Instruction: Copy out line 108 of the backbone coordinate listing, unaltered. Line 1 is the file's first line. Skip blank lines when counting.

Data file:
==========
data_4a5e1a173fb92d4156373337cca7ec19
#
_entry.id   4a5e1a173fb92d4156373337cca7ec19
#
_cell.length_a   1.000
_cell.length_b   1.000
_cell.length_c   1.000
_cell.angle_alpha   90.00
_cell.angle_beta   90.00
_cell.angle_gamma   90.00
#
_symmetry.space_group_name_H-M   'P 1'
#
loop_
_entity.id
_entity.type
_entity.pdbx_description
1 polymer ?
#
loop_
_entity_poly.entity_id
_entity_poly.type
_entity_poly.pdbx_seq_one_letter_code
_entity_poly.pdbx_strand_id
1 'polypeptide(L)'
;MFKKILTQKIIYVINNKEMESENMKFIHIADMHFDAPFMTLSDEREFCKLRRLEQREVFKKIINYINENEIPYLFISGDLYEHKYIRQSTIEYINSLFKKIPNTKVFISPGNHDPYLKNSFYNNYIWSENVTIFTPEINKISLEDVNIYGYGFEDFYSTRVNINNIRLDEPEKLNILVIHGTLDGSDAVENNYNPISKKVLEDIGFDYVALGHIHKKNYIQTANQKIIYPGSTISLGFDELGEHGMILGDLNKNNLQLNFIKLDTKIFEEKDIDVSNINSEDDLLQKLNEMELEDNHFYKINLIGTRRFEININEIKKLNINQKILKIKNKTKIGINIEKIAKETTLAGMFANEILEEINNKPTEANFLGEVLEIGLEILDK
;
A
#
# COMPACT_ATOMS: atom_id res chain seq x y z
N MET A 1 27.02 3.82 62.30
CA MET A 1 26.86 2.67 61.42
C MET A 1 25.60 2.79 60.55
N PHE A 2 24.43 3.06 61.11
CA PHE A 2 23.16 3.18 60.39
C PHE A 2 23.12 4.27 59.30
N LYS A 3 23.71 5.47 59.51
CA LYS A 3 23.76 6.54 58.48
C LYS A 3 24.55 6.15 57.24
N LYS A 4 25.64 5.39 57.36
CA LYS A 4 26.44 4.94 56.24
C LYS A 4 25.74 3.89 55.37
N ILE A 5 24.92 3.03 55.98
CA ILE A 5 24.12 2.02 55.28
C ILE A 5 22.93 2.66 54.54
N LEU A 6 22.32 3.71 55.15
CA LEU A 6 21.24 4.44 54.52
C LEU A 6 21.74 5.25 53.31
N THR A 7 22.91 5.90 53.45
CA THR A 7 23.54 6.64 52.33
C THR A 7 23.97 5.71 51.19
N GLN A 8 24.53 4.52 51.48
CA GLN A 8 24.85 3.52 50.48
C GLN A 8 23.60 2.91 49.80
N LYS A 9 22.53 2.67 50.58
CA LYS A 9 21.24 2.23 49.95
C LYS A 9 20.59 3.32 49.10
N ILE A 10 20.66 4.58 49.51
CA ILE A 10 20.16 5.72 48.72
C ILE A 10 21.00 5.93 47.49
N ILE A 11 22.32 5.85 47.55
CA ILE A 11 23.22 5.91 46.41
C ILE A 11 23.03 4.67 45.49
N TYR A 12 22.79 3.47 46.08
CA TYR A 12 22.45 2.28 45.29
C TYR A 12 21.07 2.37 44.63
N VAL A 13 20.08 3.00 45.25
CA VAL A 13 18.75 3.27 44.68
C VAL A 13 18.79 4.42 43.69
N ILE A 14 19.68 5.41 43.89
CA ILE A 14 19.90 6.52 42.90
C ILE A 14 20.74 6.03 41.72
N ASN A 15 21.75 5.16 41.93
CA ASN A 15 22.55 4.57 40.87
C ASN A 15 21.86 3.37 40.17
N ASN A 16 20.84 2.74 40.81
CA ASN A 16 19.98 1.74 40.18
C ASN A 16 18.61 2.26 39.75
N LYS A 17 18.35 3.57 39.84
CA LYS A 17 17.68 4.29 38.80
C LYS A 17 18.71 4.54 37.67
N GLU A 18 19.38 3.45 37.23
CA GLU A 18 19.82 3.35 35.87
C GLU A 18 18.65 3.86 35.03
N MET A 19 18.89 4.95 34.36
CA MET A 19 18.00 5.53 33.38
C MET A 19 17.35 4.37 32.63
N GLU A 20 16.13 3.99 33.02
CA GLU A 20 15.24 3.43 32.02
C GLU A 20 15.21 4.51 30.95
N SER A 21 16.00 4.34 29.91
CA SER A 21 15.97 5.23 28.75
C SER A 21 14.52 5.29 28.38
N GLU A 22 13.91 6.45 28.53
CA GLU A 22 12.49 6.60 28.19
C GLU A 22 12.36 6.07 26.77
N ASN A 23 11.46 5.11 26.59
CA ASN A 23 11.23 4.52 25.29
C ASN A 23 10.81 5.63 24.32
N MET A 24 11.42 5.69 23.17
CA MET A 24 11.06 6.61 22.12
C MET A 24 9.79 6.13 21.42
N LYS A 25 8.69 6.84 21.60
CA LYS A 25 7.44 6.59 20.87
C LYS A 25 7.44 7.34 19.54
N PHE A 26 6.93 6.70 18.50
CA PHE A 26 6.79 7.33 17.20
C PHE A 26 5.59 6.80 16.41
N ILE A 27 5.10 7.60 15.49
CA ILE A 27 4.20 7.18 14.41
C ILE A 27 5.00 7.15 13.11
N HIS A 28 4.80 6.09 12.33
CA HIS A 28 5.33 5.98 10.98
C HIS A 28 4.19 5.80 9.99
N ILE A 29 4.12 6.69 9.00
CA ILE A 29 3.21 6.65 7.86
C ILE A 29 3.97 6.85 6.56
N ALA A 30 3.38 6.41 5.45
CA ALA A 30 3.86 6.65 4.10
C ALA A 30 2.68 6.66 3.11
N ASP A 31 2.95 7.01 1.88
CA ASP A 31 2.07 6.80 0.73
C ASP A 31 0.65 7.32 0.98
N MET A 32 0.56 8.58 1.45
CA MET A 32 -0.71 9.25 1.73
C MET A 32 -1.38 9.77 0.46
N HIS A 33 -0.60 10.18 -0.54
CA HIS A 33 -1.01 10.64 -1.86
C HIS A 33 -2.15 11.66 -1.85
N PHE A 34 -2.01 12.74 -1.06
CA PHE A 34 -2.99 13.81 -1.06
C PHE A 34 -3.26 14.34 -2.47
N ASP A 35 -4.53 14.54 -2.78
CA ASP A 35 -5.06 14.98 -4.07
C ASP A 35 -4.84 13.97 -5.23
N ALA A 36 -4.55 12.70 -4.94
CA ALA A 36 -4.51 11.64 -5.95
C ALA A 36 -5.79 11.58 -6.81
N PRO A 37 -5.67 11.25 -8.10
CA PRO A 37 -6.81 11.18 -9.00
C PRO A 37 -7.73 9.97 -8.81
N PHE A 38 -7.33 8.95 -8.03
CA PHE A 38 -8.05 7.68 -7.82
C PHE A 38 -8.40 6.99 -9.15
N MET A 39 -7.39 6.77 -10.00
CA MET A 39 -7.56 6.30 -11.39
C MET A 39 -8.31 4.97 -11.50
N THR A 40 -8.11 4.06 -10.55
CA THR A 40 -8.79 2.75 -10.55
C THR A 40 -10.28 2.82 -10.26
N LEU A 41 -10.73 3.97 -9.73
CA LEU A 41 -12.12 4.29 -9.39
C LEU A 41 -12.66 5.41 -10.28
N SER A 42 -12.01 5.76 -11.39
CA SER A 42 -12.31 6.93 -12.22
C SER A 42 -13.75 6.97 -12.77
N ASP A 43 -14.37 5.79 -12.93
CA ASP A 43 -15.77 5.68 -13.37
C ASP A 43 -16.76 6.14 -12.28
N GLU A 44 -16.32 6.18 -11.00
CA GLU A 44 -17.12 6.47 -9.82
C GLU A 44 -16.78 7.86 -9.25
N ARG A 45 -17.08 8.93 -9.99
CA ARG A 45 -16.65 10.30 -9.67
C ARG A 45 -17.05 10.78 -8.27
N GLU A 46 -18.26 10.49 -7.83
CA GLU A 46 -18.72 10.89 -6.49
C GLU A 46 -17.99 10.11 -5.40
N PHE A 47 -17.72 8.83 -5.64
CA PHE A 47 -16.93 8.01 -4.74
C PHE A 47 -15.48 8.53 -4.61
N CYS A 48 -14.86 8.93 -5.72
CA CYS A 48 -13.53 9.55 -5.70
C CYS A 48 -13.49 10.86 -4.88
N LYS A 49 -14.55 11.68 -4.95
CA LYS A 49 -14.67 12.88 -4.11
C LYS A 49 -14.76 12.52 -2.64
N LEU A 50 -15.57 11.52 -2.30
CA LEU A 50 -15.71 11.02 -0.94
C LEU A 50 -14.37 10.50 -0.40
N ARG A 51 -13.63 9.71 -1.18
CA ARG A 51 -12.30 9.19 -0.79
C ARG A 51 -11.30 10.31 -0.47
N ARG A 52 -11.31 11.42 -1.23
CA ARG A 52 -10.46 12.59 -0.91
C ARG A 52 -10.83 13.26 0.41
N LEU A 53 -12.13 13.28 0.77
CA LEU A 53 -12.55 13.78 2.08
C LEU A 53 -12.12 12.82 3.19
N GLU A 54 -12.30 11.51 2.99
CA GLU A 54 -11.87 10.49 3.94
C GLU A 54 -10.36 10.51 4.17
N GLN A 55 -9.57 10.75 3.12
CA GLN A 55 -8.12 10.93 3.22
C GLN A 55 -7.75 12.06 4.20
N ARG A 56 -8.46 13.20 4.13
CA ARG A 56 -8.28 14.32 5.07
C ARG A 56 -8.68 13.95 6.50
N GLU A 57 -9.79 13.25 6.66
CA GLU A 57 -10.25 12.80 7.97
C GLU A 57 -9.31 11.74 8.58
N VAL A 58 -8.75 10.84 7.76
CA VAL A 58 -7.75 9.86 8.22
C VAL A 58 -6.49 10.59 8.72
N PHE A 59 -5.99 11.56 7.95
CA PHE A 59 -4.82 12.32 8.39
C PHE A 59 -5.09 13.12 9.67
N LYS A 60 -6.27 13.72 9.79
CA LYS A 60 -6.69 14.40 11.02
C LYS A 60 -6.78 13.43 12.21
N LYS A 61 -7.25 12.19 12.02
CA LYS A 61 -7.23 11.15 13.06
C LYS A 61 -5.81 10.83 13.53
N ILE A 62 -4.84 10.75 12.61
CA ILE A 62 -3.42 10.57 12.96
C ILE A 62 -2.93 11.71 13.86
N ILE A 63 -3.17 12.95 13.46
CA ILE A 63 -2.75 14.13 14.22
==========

C PHE A 26 5.59 6.80 16.41